BlackRock's Merz Says German Identity Is Key in Post-Merkel Era
(Bloomberg) -- BlackRock Inc.’s Friedrich Merz, who’s running to succeed Angela Merkel as head of Germany’s Christian Democrats, said he intends to counter the rise of populism with a push to emphasize national identity.
In his first press conference since returning to politics, the longtime Merkel antagonist also criticized her government’s response to French reform proposals for the euro area as insufficient and said that holding the currency union together is Europe’s biggest challenge.
Merz, 62, said he’s confident that if elected chairman of the Christian Democratic Union in December he could work with Merkel, who’s staying on as chancellor. Yet he struck a socially conservative tone that differs from her approach as he called for the CDU’s renewal.
“One piece of our party’s modernization must be that national identity and traditional values have a firm place in our thinking and our actions, particularly at a time of migration and globalization,” Merz said Wednesday in Berlin. “We can’t allow that left and right fringes divide our society.”
Race Is On
Merz has served as supervisory board chairman of BlackRock Inc.’s German asset management unit since 2016 and held various company posts after losing out in a power struggle with Merkel more than a decade ago.
To lead the CDU, he’s vying with the party’s general secretary Annegret Kramp-Karrenbauer, a Merkel protegee who’s considered the chancellor’s favored candidate, and Health Minister Jens Spahn, a critic of Merkel’s open-borders migration policy.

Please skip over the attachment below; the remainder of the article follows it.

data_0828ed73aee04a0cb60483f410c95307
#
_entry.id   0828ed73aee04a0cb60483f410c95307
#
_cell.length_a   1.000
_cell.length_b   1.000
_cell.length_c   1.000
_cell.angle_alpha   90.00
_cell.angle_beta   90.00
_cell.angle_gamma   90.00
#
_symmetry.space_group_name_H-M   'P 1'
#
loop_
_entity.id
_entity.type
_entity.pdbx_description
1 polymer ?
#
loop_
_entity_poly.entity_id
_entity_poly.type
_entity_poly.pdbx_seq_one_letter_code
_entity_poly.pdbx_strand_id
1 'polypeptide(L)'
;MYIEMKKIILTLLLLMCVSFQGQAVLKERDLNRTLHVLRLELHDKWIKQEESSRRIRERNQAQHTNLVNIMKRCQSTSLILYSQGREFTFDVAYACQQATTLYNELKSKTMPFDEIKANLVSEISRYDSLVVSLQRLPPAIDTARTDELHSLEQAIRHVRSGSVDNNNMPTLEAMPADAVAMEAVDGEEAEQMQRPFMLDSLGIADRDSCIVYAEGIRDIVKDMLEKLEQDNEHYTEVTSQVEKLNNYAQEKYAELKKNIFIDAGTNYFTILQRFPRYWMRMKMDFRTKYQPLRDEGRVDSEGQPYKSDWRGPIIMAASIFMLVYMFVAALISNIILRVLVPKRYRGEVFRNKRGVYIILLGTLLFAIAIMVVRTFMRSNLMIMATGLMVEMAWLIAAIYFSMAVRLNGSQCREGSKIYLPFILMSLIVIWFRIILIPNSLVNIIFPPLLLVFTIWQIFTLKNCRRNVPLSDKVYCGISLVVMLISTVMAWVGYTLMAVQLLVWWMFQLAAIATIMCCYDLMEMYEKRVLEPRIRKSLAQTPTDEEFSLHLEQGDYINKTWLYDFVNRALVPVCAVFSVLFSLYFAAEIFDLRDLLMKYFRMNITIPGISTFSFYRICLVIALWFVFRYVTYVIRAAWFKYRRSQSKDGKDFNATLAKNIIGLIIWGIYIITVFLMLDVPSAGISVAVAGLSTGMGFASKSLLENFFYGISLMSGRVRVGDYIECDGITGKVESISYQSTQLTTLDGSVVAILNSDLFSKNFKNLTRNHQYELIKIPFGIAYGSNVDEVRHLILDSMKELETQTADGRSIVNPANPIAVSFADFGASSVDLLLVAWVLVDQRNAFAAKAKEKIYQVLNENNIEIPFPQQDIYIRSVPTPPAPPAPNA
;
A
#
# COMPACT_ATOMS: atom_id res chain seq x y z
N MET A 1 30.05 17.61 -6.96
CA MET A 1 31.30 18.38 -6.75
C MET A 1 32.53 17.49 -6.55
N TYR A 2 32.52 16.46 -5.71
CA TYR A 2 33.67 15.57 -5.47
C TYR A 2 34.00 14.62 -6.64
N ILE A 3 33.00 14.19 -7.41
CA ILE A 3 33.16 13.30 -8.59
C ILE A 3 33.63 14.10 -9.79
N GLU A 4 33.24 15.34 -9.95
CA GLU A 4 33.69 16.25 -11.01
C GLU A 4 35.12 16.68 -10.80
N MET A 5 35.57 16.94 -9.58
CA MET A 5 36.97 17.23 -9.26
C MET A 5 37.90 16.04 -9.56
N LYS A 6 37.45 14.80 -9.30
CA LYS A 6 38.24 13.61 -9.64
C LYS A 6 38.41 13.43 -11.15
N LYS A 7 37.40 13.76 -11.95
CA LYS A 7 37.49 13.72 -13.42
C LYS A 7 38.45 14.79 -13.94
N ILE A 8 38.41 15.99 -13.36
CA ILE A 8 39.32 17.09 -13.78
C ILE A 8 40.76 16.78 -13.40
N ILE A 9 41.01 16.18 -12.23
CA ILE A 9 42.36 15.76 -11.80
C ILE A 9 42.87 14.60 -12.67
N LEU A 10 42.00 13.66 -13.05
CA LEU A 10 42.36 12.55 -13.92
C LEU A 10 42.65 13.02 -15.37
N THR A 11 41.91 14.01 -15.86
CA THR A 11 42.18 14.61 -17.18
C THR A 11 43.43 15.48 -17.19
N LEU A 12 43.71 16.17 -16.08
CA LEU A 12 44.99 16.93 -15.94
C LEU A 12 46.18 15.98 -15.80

Merz’s candidacy signals a bid to shift the CDU toward a more socially conservative stance after many of Merkel’s critics said she moved the party too far to the left, losing core voters. An ally of the party’s pro-business wing, Merz also heads a public-policy group committed to boosting ties between the U.S. and Germany.
After dominating German politics since World War II, the CDU is being squeezed by the polarization that’s driving voters both to the Green party and the anti-immigration Alternative for Germany.
Hobbled by a refugee crisis that provoked a nationalist backlash, Merkel bowed out as CDU chairwoman on Monday and said she won’t seek a fifth term as chancellor in 2021.
From his perch outside politics, Merz has repeatedly criticized Merkel’s policies and remains popular in parts of the CDU. He’s known for once presenting a plan to simplify Germany’s income-tax system so it would “fit on a beer coaster.”
Merkel made an enemy of Merz in 2002, two years into her run as CDU chairwoman, when she ousted him as parliamentary caucus leader. With the Social Democrats in power at the time, that made Merkel the opposition leader, a position she used as a springboard to the chancellery three years later.
©2018 Bloomberg L.P.